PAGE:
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Empowering Cancer Prevention Through Lifestyle and Early Detection


February is Cancer Prevention Month and health experts are urging individuals to prioritize healthy habits and stay up-to-date with cancer screenings. 

Cassandra Grenade, MD, an OhioHealth medical oncologist at the Delaware Medical Campus, stresses the importance of early detection and maintaining a healthy lifestyle to reduce the risk of various cancers. With more than 100 different types of cancer, she challenges the common misconception that most are genetically inherited. 

“I hear this on a weekly basis, but the genetically inherited cancers are the minority of cancers that we see,” Dr. Grenade told Mansfield News Journal reporter Zach Tuggle. 

Dr. Grenade, who is in her second decade of practice, has treated thousands of patients, emphasizing the diversity of cancers she's encountered. "I see all different types of cancer," she said, adding that breasts and lung cancers are among the main types she treats. 

The treatment process begins with diagnosis and according to Dr. Grenade, "The earlier the cancer is found, the better the prognosis. It's like wearing your seat belt while you drive the car. You can still get into an accident, but you decrease your risk for severe injury.”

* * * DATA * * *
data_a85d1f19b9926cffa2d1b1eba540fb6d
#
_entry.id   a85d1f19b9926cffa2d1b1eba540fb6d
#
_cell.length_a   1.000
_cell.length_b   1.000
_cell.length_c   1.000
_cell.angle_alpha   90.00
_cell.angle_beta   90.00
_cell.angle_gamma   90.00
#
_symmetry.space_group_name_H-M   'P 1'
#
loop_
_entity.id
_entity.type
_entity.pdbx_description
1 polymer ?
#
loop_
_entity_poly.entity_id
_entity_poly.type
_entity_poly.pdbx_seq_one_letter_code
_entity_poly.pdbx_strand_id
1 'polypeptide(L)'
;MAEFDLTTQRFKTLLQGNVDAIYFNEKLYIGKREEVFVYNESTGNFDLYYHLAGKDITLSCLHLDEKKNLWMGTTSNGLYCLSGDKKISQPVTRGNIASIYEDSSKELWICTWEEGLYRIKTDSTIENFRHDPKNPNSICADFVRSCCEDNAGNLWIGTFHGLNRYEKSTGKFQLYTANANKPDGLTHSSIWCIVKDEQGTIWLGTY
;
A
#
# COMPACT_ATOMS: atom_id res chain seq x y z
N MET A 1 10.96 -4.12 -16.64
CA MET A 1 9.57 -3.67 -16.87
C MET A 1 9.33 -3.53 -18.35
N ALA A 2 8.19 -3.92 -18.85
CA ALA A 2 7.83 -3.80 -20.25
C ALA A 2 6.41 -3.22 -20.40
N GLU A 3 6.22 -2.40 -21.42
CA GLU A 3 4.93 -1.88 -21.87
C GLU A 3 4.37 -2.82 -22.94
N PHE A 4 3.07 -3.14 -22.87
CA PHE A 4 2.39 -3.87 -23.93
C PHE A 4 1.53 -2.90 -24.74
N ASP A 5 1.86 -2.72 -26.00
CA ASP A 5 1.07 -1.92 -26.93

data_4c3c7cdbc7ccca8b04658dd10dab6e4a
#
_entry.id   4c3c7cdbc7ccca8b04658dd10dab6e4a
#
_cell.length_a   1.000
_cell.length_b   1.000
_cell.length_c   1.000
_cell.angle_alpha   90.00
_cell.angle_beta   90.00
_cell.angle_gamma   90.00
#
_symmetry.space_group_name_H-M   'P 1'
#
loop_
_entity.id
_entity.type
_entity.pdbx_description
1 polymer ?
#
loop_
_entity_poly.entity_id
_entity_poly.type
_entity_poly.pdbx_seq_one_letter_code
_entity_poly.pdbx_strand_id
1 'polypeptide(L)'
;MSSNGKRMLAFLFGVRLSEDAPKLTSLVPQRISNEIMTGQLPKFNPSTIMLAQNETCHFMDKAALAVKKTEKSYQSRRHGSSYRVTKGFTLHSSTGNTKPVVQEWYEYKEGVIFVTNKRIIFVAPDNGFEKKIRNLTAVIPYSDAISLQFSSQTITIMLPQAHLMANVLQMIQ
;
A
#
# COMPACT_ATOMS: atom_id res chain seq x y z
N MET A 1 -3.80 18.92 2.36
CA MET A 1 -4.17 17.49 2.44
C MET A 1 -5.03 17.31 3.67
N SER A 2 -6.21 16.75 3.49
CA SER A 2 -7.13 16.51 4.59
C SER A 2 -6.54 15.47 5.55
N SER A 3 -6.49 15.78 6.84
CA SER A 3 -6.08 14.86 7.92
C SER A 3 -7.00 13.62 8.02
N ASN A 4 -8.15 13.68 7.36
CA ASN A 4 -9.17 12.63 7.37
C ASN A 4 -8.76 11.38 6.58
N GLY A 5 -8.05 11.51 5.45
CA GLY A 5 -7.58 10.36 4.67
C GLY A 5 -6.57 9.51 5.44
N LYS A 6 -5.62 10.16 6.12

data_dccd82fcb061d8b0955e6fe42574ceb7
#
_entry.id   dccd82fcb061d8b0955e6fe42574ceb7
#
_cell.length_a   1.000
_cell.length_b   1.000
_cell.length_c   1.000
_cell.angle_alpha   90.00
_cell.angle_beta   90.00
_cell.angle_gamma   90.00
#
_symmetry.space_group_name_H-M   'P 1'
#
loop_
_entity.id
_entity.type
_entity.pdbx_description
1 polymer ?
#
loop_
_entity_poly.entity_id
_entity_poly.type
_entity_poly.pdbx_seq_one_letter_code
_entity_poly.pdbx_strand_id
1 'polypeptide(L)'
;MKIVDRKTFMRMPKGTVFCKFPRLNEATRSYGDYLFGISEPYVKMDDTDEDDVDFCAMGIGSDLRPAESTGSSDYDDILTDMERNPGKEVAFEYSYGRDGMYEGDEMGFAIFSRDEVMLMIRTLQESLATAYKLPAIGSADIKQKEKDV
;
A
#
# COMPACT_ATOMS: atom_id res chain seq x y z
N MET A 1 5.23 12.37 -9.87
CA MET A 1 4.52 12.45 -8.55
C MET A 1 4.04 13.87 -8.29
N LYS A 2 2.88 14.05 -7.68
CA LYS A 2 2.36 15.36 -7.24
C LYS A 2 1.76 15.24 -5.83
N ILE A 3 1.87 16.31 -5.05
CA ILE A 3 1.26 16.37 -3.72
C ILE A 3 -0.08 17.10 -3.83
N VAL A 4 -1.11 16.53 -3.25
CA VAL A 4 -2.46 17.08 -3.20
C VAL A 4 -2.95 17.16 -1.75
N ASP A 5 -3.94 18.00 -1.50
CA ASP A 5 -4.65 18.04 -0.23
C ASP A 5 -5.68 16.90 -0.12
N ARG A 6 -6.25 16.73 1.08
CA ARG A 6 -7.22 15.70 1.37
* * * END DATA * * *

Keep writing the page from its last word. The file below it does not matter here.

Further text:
Screenings, such as colonoscopies, play a crucial role in early detection. 

"The screening for colonoscopy used to be 50, and now it's 45,” Dr. Grenade said. “And the reason why they dropped it five years is because we were seeing an increase in the number of younger patients with colorectal cancer: colon and rectal cancer.” 

While screenings are essential, lifestyle choices play an important role in cancer prevention too. Many doctors recommend adopting a Mediterranean diet rich in fruits and vegetables, with less emphasis on processed foods, red meat, and sugar. 

"There is data of the consumption of red and processed meat with increased risk for colon and prostate cancer," Dr. Grenade said. And the connection between sugar and cancer isn't about sugar directly fueling cancer. Instead, it's about sugar causing insulin resistance, which, in turn, can lead to various other health issues. 

But despite healthy habits, individuals are not immune to cancer. 

"You can have stage-4 cancer and don't know it,” Dr. Grenade said. “Be aware of your body and symptoms, and don’t ignore them. Don’t put it off because it could be something serious.” 

"Ultimately, you should have a discussion with your family provider so that you can have a detailed discussion of the risk versus the benefit of screening. It varies for everyone.” 

To learn more about OhioHealth’s cancer care or to schedule an appointment, click here

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